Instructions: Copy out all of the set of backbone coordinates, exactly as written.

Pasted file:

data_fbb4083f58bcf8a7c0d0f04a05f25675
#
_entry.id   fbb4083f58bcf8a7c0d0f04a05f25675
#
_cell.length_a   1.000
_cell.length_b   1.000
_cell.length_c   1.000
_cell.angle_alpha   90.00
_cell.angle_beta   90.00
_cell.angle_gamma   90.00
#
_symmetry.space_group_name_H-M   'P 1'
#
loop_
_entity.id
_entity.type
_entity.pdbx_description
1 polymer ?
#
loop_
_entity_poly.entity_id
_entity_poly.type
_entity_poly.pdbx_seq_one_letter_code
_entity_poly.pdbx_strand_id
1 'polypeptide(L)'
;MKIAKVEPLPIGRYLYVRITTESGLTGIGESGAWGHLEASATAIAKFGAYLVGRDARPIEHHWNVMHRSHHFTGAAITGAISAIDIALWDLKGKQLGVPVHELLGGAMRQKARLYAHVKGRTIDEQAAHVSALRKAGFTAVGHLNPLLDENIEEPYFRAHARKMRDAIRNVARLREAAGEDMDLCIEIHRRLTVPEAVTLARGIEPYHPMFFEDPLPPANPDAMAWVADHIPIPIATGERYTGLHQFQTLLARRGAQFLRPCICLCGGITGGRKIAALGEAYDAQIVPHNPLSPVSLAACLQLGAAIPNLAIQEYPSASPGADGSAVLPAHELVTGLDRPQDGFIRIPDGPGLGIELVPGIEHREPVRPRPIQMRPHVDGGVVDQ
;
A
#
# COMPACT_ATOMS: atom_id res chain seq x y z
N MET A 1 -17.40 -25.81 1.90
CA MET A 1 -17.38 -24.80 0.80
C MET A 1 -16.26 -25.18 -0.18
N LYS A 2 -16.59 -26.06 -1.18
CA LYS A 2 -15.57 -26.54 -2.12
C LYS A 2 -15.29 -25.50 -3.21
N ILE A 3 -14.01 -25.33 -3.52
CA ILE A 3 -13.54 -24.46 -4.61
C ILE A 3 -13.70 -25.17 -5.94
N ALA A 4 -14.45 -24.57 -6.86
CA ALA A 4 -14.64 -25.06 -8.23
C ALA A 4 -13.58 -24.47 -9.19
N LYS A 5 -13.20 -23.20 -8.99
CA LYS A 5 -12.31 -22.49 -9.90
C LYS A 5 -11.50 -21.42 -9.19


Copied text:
data_fbb4083f58bcf8a7c0d0f04a05f25675
#
_entry.id   fbb4083f58bcf8a7c0d0f04a05f25675
#
_cell.length_a   1.000
_cell.length_b   1.000
_cell.length_c   1.000
_cell.angle_alpha   90.00
_cell.angle_beta   90.00
_cell.angle_gamma   90.00
#
_symmetry.space_group_name_H-M   'P 1'
#
loop_
_entity.id
_entity.type
_entity.pdbx_description
1 polymer ?
#
loop_
_entity_poly.entity_id
_entity_poly.type
_entity_poly.pdbx_seq_one_letter_code
_entity_poly.pdbx_strand_id
1 'polypeptide(L)'
;MKIAKVEPLPIGRYLYVRITTESGLTGIGESGAWGHLEASATAIAKFGAYLVGRDARPIEHHWNVMHRSHHFTGAAITGAISAIDIALWDLKGKQLGVPVHELLGGAMRQKARLYAHVKGRTIDEQAAHVSALRKAGFTAVGHLNPLLDENIEEPYFRAHARKMRDAIRNVARLREAAGEDMDLCIEIHRRLTVPEAVTLARGIEPYHPMFFEDPLPPANPDAMAWVADHIPIPIATGERYTGLHQFQTLLARRGAQFLRPCICLCGGITGGRKIAALGEAYDAQIVPHNPLSPVSLAACLQLGAAIPNLAIQEYPSASPGADGSAVLPAHELVTGLDRPQDGFIRIPDGPGLGIELVPGIEHREPVRPRPIQMRPHVDGGVVDQ
;
A
#
# COMPACT_ATOMS: atom_id res chain seq x y z
N MET A 1 -17.40 -25.81 1.90
CA MET A 1 -17.38 -24.80 0.80
C MET A 1 -16.26 -25.18 -0.18
N LYS A 2 -16.59 -26.06 -1.18
CA LYS A 2 -15.57 -26.54 -2.12
C LYS A 2 -15.29 -25.50 -3.21
N ILE A 3 -14.01 -25.33 -3.52
CA ILE A 3 -13.54 -24.46 -4.61
C ILE A 3 -13.70 -25.17 -5.94
N ALA A 4 -14.45 -24.57 -6.86
CA ALA A 4 -14.64 -25.06 -8.23
C ALA A 4 -13.58 -24.47 -9.19
N LYS A 5 -13.20 -23.20 -8.99
CA LYS A 5 -12.31 -22.49 -9.90
C LYS A 5 -11.50 -21.42 -9.19